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Fresh perspective: empowering the family business leaders of tomorrow

Alison Ebbage finds out how a top French business school is empowering the family business leaders of tomorrow
EDHEC Business School

Alison Ebbage finds out how a top French business school is empowering the family business leaders of tomorrow

Working with their peers from across the globe is proving a powerful tool for the next-generation of family business leaders. Improving the core skills of these future family business leaders is precisely the aim of the EDHEC Business School in France. The 15-month modular course is spread across six different locations in sessions at EDHEC’s integrated campuses in Paris, Lille, Nice, London, and Singapore, with students graduating from its Global Executive Master of Business (GEMBA) programme in May 2017.

Participants are already working in a family firm and are considered next-generation leaders, whether they are part of the family or not.

The business school believes, in the face of an increasingly complex, competitive, and globalised world, that family businesses are one of the few institutions which still succeed in transferring positive values and maintain a long-term vision for performance.

The programme is geared towards the development of innovative methods with a use in business.

Four of the students in the GEMBA programme were recipients of an inaugural CampdenFB-EDHEC Scholarship valued at €15,000 ($16,760).

CampdenFBspoke to two of the course’s latest participants; Miia Porkkala, chairwoman of the board at Aho Group Oy, and Risto Väyrynen, chairman of the board at Leipomo Väyrynen, both in Finland.


 

Miia Porkkala, Aho Group OyMiia Porkkala, Aho Group Oy

What is your role in your family business?

Porkkala: “I have been chairwoman of the board for Aho Group Oy since 2015. My aim during my three-year position as chairwoman is to form an owners’ strategy for Aho Group, including mission, vision, and governance, both for the family and business.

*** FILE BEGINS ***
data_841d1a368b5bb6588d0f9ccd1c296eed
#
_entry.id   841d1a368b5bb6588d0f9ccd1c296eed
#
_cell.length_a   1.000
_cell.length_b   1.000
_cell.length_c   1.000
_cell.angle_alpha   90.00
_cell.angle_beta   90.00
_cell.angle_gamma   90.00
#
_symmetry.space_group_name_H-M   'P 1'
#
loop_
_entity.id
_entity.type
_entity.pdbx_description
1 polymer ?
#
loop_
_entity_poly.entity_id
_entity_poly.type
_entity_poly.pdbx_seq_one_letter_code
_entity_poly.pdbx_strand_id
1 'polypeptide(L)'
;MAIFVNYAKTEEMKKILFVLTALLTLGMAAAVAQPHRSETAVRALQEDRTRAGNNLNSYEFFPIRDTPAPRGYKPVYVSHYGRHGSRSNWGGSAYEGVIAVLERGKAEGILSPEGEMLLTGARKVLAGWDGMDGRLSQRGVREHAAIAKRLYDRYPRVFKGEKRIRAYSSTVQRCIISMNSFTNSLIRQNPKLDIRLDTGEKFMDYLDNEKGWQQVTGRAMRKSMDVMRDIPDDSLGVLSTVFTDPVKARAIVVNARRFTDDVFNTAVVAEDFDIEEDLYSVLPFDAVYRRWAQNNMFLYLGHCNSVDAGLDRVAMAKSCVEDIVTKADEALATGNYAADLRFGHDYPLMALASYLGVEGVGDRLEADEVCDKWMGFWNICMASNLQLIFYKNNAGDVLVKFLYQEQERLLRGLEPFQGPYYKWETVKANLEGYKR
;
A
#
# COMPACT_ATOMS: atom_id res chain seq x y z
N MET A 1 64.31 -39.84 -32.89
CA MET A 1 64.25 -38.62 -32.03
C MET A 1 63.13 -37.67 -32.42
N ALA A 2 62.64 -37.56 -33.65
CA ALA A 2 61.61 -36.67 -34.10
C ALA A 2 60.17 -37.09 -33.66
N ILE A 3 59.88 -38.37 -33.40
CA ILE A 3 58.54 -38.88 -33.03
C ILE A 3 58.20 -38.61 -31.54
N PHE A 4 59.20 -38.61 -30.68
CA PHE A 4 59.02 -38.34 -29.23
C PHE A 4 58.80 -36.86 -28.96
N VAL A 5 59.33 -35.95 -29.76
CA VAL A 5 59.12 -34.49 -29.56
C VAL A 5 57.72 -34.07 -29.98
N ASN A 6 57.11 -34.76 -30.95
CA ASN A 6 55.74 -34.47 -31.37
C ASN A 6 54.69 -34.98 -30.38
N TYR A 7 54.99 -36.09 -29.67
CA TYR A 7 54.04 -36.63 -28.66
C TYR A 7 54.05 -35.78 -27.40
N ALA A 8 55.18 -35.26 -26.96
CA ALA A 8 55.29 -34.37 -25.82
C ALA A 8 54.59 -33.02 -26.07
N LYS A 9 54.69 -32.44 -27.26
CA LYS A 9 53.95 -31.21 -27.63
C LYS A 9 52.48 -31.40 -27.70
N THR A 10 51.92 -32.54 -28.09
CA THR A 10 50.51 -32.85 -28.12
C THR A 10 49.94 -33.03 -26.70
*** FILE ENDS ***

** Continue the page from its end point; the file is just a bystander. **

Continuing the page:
“Aho Group Oy is a second-generation business that is equally owned by two siblings. It specialises in tourism, running two ski resorts in Lapland - Ruka and Pyhä. It also operates within private healthcare under Aava Healthcare Ltd, running 14 private medical centres.

“Aho Group could be seen as an owners council where there are boards with outside members for Ruka and Pyhä as well as for Aava Healthcare.”

What have you learned from the course which will prove useful when returning to the family business?

Porkkala:“Before becoming chairwoman at Aho Group I had worked exclusively within tourism for a long time so I felt that a GEMBA would give me some additional experience and insights.

“This has certainly been the case; not only have I gained new insights for financing, strategy, and marketing, but I have also learnt about how they can most usefully be applied to structures and theory around family businesses.

“With a family business, the importance of the human factor and family relations is huge. Family can be the greatest resource or the greatest point of weakness for the family business. Good governance and communication is key.

“After GEMBA, I feel empowered to do my utmost to make it the former rather than the latter. This knowledge and understanding could not be studied in any other MBA programme.”

Miia Porkkala, Aho Group Oy

What impact has the international aspect of the course had on your experience?

Porkkala:“We all need to understand and respect the fact that we are all individuals with different thoughts and opinions according to our backgrounds.

“Being brought up as the eldest son in India, one of 40 cousins in a Saudi family business, or as the second daughter in a Scandinavian business family, really illustrates how different the perspective of different members of the same family can be.